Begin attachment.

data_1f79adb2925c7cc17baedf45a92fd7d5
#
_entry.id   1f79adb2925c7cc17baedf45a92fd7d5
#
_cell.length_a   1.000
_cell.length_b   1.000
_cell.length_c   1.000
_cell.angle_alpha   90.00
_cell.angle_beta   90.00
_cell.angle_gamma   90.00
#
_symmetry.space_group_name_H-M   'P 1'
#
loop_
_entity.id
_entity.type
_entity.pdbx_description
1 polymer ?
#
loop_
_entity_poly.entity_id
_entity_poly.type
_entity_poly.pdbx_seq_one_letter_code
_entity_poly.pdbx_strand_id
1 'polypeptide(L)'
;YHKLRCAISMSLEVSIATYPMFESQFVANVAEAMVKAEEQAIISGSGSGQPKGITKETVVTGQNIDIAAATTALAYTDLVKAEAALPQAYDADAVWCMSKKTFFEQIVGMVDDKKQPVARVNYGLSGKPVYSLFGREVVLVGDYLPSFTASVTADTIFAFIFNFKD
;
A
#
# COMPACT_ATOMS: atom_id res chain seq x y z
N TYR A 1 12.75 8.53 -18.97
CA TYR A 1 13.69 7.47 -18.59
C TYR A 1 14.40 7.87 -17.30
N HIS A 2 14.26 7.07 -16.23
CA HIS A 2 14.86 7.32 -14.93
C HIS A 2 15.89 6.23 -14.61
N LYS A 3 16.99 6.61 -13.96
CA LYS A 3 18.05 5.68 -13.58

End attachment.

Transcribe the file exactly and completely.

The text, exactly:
data_1f79adb2925c7cc17baedf45a92fd7d5
#
_entry.id   1f79adb2925c7cc17baedf45a92fd7d5
#
_cell.length_a   1.000
_cell.length_b   1.000
_cell.length_c   1.000
_cell.angle_alpha   90.00
_cell.angle_beta   90.00
_cell.angle_gamma   90.00
#
_symmetry.space_group_name_H-M   'P 1'
#
loop_
_entity.id
_entity.type
_entity.pdbx_description
1 polymer ?
#
loop_
_entity_poly.entity_id
_entity_poly.type
_entity_poly.pdbx_seq_one_letter_code
_entity_poly.pdbx_strand_id
1 'polypeptide(L)'
;YHKLRCAISMSLEVSIATYPMFESQFVANVAEAMVKAEEQAIISGSGSGQPKGITKETVVTGQNIDIAAATTALAYTDLVKAEAALPQAYDADAVWCMSKKTFFEQIVGMVDDKKQPVARVNYGLSGKPVYSLFGREVVLVGDYLPSFTASVTADTIFAFIFNFKD
;
A
#
# COMPACT_ATOMS: atom_id res chain seq x y z
N TYR A 1 12.75 8.53 -18.97
CA TYR A 1 13.69 7.47 -18.59
C TYR A 1 14.40 7.87 -17.30
N HIS A 2 14.26 7.07 -16.23
CA HIS A 2 14.86 7.32 -14.93
C HIS A 2 15.89 6.23 -14.61
N LYS A 3 16.99 6.61 -13.96
CA LYS A 3 18.05 5.68 -13.58